A feat of paper engineering in this pop-up Christmas journey as the traditional Christmas star journeys from Bethlehem to the top of a Christmas tree via fields, cities, and individual houses. The rhyming text does little to enhance the book, as the real attraction is the landscape portrayed on each page with intricate 3-D engineering, and a foiled star on each night sky. The yellow backdrop to the cityscape gives the buildings an interior warm glow, and the Christmas tree at the end is nicely done with coloured baubles on each frilly layer of the tree. You can buy it here.

leah's star
Leah’s Star by Margaret Bateson-Hill, illustrated by Karin Littlewood
For those harking for a traditional Christmas book complete with religious element, Leah’s Star twists viewpoint and tells the story of the birth of Jesus from the narrative perspective of Leah, the innkeeper’s daughter. She persuades her father to find room in the stable for the pregnant woman and her husband, and follows the course of the night as visitors come to see what turns out to be quite a special baby. With Bethlehem watercoloured in a hue of terracotta buildings, a warm yellow glow emitting from the stable, and characters painted with warm simpatico expressions, this is a distinctly comforting retelling of the Bible story. A tenderness infuses the illustrations, and Leah in particular is painted with a mix of wonderment, anticipation and kindness. A child’s innocence deftly portrayed. This was first published under the title Leah’s Christmas Story in 2006. You can buy it here.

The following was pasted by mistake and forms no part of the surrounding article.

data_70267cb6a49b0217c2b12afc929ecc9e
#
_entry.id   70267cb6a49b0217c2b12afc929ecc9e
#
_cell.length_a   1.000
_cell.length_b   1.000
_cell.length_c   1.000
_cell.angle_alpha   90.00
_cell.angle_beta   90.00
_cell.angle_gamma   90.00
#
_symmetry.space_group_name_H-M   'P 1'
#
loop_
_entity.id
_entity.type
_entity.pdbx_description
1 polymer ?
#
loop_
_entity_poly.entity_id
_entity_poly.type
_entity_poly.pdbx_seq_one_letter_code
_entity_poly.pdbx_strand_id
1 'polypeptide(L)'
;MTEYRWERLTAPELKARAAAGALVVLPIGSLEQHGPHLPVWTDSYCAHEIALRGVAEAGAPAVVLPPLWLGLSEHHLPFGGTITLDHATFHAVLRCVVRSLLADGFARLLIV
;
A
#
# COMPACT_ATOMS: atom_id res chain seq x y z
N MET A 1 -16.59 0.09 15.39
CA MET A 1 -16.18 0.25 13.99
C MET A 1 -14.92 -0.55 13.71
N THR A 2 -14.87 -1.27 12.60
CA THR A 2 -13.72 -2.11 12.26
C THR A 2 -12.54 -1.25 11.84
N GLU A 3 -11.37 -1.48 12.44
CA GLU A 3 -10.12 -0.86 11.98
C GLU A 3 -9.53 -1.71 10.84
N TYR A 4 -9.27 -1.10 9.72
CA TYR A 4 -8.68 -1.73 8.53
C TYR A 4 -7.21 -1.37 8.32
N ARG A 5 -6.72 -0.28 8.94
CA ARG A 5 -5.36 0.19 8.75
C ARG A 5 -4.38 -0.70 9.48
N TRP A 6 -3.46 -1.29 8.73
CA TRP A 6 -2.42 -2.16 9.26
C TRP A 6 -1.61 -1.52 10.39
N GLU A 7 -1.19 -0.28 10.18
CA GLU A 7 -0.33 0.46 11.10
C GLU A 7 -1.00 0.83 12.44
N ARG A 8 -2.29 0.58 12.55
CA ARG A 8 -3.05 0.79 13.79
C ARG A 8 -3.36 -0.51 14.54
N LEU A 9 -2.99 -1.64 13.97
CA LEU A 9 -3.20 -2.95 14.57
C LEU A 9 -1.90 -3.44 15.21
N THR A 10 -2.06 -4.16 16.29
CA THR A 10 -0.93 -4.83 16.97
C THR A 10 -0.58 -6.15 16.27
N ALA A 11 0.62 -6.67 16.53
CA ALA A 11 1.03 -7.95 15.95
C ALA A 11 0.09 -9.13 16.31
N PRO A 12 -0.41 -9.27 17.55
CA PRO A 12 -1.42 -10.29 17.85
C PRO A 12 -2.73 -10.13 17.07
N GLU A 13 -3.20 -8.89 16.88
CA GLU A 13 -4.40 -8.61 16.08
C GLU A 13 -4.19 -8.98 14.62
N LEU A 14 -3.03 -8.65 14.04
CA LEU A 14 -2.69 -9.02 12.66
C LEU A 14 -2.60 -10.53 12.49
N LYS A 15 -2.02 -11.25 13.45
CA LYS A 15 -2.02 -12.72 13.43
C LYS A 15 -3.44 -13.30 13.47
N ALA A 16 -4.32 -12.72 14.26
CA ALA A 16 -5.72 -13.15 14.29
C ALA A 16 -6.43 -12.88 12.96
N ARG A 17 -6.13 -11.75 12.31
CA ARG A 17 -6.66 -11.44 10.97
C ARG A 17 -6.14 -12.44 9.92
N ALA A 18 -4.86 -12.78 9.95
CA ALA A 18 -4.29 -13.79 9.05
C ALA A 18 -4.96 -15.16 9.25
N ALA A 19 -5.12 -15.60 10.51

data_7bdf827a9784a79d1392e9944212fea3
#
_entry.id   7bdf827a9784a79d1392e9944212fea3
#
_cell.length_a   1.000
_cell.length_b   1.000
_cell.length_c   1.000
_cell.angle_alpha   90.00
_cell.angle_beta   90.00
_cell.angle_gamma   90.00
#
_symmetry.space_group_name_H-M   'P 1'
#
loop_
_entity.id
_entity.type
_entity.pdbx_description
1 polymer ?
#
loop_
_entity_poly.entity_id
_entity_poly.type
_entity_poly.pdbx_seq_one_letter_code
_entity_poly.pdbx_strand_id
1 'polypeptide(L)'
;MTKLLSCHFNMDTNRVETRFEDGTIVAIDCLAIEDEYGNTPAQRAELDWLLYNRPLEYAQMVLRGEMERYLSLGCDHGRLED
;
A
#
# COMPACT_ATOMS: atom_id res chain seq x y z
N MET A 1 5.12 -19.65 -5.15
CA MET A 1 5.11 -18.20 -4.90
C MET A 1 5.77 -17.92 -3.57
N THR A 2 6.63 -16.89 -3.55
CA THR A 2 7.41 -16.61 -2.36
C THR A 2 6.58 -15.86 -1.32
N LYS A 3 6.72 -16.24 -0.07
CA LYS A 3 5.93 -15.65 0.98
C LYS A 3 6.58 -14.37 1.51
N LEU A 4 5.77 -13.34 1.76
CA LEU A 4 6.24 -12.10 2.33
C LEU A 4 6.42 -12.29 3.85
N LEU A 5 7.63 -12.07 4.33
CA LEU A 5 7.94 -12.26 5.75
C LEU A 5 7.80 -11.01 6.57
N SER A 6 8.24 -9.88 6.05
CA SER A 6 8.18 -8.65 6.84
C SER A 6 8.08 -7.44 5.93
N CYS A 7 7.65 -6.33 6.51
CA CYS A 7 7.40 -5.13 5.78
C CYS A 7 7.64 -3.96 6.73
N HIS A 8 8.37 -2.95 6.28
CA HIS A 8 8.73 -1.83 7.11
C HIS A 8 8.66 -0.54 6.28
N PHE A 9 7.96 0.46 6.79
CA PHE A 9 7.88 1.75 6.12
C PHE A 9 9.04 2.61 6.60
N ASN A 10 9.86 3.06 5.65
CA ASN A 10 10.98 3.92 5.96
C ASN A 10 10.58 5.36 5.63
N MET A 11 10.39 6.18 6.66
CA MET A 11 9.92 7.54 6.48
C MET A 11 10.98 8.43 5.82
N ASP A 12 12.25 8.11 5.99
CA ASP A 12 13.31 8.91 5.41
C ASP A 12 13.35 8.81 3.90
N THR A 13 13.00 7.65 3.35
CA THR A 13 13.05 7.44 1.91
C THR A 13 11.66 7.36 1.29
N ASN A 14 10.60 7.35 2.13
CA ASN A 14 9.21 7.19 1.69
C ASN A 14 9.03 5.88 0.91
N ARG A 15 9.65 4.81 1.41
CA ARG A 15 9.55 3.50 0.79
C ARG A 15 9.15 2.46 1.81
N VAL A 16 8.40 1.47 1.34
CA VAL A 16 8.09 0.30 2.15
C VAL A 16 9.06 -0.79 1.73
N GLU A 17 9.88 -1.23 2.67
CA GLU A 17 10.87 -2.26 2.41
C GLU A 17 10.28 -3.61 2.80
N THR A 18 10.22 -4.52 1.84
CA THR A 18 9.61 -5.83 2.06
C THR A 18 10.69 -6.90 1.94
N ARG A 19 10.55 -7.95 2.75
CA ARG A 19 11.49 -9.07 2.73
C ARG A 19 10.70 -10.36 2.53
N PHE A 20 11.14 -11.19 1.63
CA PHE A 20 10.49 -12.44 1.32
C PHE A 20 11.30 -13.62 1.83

Finally, very aptly for discussions about tree planting and sustainable Christmases, come three books focussed on the Christmas tree.

the tree thats meant to be